One of AJ’s favorite subjects is math. We don’t follow a traditional method for math, instead AJ works on a mastery based program. We have been studying math this way since she was in fourth grade. She likes that she is constantly learning new things and that she can continue to learn about a topic. We started using a mastery based program when she was learning the very basics of fractions for the second or third time. She was tired of having to relearn the basics every year, study a topic for a chapter or two, and then not work on it until the next year.

We both love the mastery approach to math, but there are a few drawbacks. The major one is that it is very easy to miss studying a skill. Last year I noticed that she hadn’t learned much about geometry. I bought a few workbooks, but they all seemed a little babyish. I didn’t know exactly what I was going to use to teach her geometry, but I figured I would find something. When we were given the opportunity to review two of  the Math Mini-Courses from A+ Interactive Math, I thought it would be exactly what we needed. And it was!

A+ Math 20161

There are 20 Math Mini-Courses. Each course is a way to close learning gaps that your child might have. The courses are set up in a way that they start with the basic information on the topic and then go in very deep ensuring that your child really understands the topic. The courses have different amounts of lessons and range in price from $9.99 to $19.99 for year long access to the course.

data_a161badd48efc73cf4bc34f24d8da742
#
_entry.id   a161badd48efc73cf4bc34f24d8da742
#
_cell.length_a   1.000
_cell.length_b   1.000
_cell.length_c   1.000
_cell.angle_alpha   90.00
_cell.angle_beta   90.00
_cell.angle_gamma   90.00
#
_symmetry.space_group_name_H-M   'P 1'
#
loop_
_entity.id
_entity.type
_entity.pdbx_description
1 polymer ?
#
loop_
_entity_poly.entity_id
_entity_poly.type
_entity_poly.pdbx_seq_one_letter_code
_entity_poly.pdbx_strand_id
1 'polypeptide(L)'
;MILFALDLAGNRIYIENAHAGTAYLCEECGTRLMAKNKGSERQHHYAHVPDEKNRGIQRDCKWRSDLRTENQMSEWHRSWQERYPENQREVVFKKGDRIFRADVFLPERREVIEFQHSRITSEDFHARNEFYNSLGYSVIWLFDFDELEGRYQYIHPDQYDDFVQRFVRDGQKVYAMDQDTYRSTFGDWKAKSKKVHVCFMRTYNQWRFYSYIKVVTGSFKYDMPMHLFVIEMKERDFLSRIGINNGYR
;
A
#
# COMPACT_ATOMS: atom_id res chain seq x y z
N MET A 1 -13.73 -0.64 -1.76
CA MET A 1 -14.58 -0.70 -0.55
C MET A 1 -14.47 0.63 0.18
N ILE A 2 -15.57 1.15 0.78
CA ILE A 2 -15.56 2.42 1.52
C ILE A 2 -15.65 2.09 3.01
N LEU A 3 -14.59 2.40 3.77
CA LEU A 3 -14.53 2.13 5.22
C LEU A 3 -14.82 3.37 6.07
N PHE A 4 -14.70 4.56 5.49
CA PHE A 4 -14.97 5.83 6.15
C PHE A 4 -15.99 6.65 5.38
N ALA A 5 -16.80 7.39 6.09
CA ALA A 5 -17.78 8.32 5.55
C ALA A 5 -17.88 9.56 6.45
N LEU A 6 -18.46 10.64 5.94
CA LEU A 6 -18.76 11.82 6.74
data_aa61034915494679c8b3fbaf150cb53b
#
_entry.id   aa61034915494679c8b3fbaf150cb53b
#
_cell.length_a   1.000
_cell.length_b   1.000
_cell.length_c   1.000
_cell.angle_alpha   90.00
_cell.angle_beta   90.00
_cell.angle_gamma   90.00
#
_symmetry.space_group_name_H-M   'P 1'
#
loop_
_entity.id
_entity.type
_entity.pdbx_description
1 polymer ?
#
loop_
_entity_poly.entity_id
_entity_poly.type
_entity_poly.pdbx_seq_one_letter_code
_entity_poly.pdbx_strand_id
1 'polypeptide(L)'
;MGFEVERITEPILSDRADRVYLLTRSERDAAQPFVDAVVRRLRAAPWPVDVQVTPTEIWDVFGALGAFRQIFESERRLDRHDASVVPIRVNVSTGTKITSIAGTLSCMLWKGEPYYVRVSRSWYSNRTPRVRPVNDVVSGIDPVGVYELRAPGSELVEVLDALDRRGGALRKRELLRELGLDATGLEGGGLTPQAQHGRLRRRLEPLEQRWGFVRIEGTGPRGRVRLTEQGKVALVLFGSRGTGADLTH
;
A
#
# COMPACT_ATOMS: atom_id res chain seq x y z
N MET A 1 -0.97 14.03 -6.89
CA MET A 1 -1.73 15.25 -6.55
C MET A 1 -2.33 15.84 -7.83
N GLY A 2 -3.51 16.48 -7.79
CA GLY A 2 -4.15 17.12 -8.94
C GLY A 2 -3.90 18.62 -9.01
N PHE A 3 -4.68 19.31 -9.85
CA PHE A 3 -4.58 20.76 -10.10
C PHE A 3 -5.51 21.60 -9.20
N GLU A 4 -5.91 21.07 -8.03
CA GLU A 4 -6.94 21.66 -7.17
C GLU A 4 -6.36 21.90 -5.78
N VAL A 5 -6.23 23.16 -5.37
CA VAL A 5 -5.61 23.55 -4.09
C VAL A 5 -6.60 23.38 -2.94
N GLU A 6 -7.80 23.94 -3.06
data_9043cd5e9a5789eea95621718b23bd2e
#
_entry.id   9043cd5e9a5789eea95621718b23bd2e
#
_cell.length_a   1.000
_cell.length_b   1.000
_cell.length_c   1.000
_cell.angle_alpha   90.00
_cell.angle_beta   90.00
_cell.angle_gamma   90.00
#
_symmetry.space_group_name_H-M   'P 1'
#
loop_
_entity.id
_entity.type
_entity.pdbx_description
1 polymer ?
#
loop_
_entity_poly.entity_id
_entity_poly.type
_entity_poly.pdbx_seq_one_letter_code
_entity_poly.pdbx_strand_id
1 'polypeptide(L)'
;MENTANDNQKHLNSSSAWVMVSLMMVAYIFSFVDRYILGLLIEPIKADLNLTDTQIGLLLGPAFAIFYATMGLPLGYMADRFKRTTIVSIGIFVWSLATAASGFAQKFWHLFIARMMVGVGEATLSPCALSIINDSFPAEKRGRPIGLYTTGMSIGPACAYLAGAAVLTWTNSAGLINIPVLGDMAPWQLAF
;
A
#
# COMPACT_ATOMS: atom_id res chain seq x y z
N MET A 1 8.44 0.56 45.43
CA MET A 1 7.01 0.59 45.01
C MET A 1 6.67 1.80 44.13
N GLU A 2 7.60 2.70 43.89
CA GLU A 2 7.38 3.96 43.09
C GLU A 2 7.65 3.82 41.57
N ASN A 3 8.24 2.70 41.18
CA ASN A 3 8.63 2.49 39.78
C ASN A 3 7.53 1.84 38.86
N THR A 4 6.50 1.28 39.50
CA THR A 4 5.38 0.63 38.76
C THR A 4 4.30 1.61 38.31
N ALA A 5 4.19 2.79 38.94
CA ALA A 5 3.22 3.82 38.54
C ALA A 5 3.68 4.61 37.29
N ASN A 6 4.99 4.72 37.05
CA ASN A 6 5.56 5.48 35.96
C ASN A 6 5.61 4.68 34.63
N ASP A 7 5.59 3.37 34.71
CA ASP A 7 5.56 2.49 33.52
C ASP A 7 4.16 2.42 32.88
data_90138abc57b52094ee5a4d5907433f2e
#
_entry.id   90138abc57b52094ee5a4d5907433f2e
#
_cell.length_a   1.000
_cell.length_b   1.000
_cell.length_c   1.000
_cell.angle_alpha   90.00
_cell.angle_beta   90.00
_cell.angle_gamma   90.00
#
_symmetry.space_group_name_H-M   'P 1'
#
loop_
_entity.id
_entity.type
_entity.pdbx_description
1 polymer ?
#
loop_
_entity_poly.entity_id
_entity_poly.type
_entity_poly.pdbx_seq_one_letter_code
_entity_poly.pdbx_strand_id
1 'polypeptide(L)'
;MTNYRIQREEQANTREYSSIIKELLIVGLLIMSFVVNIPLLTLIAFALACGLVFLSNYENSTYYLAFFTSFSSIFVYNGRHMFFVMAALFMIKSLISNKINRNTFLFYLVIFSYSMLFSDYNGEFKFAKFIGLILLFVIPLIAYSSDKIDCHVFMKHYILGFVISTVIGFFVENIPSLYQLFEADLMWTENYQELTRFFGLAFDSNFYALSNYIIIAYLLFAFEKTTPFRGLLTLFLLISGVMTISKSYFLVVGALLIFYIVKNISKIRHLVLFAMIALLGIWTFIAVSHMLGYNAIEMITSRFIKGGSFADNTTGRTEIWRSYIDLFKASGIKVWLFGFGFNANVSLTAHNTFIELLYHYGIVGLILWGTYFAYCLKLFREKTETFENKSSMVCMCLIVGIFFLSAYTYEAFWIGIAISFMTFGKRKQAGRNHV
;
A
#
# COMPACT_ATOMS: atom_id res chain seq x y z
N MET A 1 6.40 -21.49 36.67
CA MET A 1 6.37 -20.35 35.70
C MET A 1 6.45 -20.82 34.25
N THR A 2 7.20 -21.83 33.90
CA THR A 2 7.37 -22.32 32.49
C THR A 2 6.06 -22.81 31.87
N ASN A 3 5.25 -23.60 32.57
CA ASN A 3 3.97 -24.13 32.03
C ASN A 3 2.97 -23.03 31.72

Does the mention of fractions make you want to pull your hair out? Have your child try out the Elementary or Advanced Fraction Math Mini-Courses. They will learn all about fractions making math an easier time during your day.

After looking at all of the courses that are available, I decided that the two that would help her the most were; Percentages and Geometry. Unfortunately, I somehow ended up ordering the Elementary Geometry for students in 1st through 4th grade instead of the regular Geometry for grades 4th through 7th. I think we will be ordering the higher level geometry for her to use next year though, because she really enjoyed the elementary level.

AJ enjoyed using A+ Interactive Math last year, so we were familiar with how to use the program. If it is your first time using the program, there is a section that explains how to use it. Once you purchase a Math Mini-Course you will need to create a parent account and then a student account. The student should be able to use the program all by themselves, working in the student account. Any lessons completed under the parent account will not be marked complete.

A+ math has Parent Reports to help you see how your child is doing.

Under the parent account you are able to generate different reports that show how your student did. You can see how they did on the interactive questions, which online worksheets they completed and their score, and any tests that they completed.

How the Lessons Work